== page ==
As Etsy CEO Chad Dickerson mentioned in his recent blog post, our goal is to build an Etsy Economy that values the people who design and make goods, is transparent about how they are made, and connects the people who make, sell and buy them. We want to help our sellers start, responsibly scale, and enjoy their creative businesses, and we know from a recent survey of Etsy sellers — New Opportunities for US Manufacturing: Partnering With Independent Creative Businesses — that more than half (55%) of those surveyed partner or would consider partnering with manufacturers.
To that end, we gathered more than 50 thought leaders — including small-scale manufacturers, policy makers, Etsy sellers, and others — to envision new models of responsible manufacturing for Etsy sellers at the Re-Imagine Manufacturing summit earlier this month. The summit was held at Industry City, a historical manufacturing district in Brooklyn, NY, which is also home to the production facilities of multiple Etsy sellers, including Alexandra Ferguson.
At the summit, we learned more about what really matters to Etsy sellers as they consider how they’d like to grow their businesses. Key takeaways included the following:
- Designers and manufacturers welcome help in forming relationships. A panel of Etsy sellers shared their challenges of working with manufacturers. Several said that they wanted to work with small, responsible, local manufacturing partners, and that they would benefit from assistance in finding and establishing effective working relationships with those partners.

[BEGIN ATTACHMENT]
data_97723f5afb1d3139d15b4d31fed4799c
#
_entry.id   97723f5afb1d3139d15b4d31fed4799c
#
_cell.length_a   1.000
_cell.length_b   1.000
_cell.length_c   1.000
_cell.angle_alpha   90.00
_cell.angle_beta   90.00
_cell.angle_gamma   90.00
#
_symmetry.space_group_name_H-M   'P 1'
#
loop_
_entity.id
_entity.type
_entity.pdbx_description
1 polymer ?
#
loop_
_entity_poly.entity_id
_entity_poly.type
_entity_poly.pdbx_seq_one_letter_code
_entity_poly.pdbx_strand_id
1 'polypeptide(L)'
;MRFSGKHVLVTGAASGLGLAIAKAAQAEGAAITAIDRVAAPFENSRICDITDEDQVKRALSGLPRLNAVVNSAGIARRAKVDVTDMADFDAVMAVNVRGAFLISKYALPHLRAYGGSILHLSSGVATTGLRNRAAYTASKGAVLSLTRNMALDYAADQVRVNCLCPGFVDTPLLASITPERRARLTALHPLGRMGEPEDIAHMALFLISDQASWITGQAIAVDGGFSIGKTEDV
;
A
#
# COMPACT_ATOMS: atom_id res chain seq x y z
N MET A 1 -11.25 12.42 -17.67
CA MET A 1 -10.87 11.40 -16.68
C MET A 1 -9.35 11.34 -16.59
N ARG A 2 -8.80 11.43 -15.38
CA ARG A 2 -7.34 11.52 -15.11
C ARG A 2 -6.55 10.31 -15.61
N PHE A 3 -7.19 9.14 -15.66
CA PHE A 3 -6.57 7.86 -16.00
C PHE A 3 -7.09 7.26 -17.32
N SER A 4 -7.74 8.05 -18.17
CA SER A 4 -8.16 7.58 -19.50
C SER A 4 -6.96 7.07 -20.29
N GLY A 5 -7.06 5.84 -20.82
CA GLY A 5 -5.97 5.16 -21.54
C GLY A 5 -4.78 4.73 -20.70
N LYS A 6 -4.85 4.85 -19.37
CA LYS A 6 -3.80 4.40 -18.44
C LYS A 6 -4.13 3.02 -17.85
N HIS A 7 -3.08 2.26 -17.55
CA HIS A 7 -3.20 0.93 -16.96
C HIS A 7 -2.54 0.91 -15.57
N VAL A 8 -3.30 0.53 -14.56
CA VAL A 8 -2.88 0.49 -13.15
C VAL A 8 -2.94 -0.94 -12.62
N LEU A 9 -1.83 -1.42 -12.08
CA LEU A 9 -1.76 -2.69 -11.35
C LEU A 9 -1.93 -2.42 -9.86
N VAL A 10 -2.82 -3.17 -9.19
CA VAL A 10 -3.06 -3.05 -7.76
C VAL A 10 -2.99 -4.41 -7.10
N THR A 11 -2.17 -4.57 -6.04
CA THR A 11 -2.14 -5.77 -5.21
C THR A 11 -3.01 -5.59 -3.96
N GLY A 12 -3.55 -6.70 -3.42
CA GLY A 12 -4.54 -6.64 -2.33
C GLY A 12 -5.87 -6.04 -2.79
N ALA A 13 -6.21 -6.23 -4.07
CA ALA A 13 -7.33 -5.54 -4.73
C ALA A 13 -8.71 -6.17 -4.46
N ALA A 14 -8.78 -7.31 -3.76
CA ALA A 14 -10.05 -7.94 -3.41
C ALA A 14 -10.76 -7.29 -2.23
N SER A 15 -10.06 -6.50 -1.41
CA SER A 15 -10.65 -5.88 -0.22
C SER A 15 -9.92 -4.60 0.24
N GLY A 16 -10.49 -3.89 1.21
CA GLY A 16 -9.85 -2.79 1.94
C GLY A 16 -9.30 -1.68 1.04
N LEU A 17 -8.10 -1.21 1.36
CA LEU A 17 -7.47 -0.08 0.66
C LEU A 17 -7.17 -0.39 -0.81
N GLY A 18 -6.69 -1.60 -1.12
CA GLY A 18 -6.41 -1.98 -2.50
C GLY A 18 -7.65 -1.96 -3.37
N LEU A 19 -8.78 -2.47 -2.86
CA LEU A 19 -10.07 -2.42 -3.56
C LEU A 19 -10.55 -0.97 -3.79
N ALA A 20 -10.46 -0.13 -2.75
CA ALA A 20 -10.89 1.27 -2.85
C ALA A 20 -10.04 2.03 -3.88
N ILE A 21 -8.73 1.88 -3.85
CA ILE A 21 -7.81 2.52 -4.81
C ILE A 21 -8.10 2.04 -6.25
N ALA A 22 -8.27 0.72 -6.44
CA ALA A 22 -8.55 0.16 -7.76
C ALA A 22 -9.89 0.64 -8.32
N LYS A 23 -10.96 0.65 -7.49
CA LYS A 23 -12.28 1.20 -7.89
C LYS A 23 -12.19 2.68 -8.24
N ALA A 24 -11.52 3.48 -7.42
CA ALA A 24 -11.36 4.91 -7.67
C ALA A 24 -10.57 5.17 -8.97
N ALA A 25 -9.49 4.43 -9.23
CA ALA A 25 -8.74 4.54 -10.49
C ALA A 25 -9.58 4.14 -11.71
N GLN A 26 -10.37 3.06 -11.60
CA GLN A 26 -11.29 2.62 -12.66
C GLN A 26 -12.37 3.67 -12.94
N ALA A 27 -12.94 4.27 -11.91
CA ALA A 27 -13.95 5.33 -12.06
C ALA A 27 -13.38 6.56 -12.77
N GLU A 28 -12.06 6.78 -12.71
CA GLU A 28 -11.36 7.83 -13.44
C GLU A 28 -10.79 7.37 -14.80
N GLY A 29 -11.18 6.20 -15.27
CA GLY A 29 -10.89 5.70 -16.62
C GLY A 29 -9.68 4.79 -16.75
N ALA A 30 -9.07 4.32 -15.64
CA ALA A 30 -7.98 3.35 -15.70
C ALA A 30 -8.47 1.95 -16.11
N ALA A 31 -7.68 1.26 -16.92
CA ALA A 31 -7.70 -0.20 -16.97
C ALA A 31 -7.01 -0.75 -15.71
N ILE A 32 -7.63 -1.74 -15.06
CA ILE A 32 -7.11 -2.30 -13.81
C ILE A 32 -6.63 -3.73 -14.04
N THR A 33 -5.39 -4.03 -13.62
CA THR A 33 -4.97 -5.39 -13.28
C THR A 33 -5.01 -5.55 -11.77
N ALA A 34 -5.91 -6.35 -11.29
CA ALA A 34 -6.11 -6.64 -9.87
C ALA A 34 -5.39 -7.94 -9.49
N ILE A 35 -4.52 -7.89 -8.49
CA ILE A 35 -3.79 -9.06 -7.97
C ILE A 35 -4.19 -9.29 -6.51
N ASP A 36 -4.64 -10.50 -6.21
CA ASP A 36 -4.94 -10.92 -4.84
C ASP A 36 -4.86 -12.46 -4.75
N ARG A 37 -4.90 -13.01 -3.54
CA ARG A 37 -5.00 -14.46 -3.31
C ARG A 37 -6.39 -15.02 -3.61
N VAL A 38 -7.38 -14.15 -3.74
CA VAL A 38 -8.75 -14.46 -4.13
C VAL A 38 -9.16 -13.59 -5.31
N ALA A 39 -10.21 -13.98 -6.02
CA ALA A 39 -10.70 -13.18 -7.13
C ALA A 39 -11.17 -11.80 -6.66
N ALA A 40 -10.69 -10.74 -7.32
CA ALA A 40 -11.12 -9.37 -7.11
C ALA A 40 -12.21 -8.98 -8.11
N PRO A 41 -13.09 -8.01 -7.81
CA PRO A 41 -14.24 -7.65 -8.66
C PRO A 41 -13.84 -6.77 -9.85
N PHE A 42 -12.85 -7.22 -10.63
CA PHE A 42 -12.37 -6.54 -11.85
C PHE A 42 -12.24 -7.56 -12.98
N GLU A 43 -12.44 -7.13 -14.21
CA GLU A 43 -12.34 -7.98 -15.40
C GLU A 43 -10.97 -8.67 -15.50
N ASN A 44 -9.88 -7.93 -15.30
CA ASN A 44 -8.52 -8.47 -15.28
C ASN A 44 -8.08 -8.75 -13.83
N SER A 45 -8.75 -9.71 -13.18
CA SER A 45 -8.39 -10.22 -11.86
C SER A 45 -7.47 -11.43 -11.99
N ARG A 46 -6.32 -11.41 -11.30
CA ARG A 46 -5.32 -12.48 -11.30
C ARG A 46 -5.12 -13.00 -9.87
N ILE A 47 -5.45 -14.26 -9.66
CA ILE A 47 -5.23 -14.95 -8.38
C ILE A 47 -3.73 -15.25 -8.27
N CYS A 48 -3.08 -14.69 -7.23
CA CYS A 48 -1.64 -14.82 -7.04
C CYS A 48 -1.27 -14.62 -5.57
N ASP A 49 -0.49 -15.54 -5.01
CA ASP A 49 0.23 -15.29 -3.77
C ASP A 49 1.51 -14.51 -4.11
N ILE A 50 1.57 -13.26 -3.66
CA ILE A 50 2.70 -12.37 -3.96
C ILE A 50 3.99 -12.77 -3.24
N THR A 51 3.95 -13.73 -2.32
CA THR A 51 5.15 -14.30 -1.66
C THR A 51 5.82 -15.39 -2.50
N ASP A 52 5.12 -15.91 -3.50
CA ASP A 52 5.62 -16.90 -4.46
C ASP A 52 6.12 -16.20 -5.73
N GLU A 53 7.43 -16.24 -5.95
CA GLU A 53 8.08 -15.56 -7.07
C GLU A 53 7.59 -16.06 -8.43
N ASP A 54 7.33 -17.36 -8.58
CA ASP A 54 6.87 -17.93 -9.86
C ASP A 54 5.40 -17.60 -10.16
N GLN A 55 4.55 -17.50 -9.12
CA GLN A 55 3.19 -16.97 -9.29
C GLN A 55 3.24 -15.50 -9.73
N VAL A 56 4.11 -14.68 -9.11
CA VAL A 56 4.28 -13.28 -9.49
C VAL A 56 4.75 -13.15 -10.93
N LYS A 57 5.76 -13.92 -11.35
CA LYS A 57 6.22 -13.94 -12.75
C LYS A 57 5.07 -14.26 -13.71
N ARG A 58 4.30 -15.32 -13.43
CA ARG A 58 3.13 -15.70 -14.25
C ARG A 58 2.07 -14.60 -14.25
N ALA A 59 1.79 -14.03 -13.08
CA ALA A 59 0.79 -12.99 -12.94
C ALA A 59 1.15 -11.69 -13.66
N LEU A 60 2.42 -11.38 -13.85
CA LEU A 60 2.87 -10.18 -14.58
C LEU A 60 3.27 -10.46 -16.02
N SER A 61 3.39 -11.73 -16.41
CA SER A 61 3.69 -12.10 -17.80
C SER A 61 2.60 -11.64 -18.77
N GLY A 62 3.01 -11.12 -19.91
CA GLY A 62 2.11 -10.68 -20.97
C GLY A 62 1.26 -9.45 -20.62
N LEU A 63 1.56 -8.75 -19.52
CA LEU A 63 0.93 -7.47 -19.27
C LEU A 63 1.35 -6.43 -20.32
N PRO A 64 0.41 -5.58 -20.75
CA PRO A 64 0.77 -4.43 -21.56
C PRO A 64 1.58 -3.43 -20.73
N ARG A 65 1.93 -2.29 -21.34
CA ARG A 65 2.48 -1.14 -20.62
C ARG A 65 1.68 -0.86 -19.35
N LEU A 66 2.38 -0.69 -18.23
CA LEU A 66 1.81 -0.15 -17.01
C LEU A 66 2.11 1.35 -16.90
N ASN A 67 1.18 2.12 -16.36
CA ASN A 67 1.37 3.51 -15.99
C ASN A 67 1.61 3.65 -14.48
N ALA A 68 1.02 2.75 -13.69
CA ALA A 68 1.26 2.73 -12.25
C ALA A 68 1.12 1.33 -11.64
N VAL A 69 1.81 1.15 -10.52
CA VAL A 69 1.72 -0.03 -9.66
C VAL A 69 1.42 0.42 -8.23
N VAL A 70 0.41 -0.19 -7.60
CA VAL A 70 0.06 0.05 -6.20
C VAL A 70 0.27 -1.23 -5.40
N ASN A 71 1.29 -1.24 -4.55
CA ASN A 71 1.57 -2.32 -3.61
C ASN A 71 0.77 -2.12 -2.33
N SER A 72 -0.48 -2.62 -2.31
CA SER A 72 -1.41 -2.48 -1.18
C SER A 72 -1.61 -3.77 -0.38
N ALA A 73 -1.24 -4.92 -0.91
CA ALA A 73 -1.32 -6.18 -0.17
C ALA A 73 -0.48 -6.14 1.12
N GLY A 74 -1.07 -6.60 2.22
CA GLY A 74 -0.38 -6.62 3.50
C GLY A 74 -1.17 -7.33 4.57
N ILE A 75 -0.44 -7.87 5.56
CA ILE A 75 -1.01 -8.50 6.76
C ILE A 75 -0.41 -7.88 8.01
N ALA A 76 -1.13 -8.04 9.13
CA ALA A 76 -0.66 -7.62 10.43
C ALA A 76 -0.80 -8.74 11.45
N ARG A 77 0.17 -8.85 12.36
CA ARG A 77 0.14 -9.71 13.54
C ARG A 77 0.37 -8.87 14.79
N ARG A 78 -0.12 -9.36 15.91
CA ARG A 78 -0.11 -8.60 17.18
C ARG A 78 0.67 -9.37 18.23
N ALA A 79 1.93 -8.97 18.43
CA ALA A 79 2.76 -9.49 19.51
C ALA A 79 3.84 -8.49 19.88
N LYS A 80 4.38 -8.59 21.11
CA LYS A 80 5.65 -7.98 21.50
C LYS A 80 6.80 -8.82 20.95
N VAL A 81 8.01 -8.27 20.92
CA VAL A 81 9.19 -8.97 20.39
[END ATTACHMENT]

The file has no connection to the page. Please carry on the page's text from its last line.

- Designers need new education as they scale production. We also heard from sellers, manufacturers, and boutiques that designers need more specific education on how to work with manufacturing partners, particularly with pricing and financing. Many local economic development centers already provide helpful education and support for businesses looking to grow, and we want to help other entities understand the needs of and how they can better serve the Etsy community.
- “Responsible manufacturing” is difficult to define. At the summit, we realized that defining “responsible manufacturing” is no small feat. While we were inspired by what some of the attendees are doing to make manufacturing responsible, it was clear that there is no singular definition of “responsible manufacturing.” These are complex, entangled issues with which we all struggle, and we at Etsy are committed to helping our sellers scale their businesses in a way that’s consistent with both their values and ours.
- New models of manufacturing require supportive public policy. We invited participants from local government entities, including mayor’s offices, libraries, and economic development centers, to re-imagine manufacturing because we believe that they can help serve urban maker communities and create new models of manufacturing in cities. Great public policy lays the groundwork for developing these new models — for example, smart land use policies allow for the building of manufacturing spaces and proper metrics for economic development centers allow for robust micro- manufacturing education.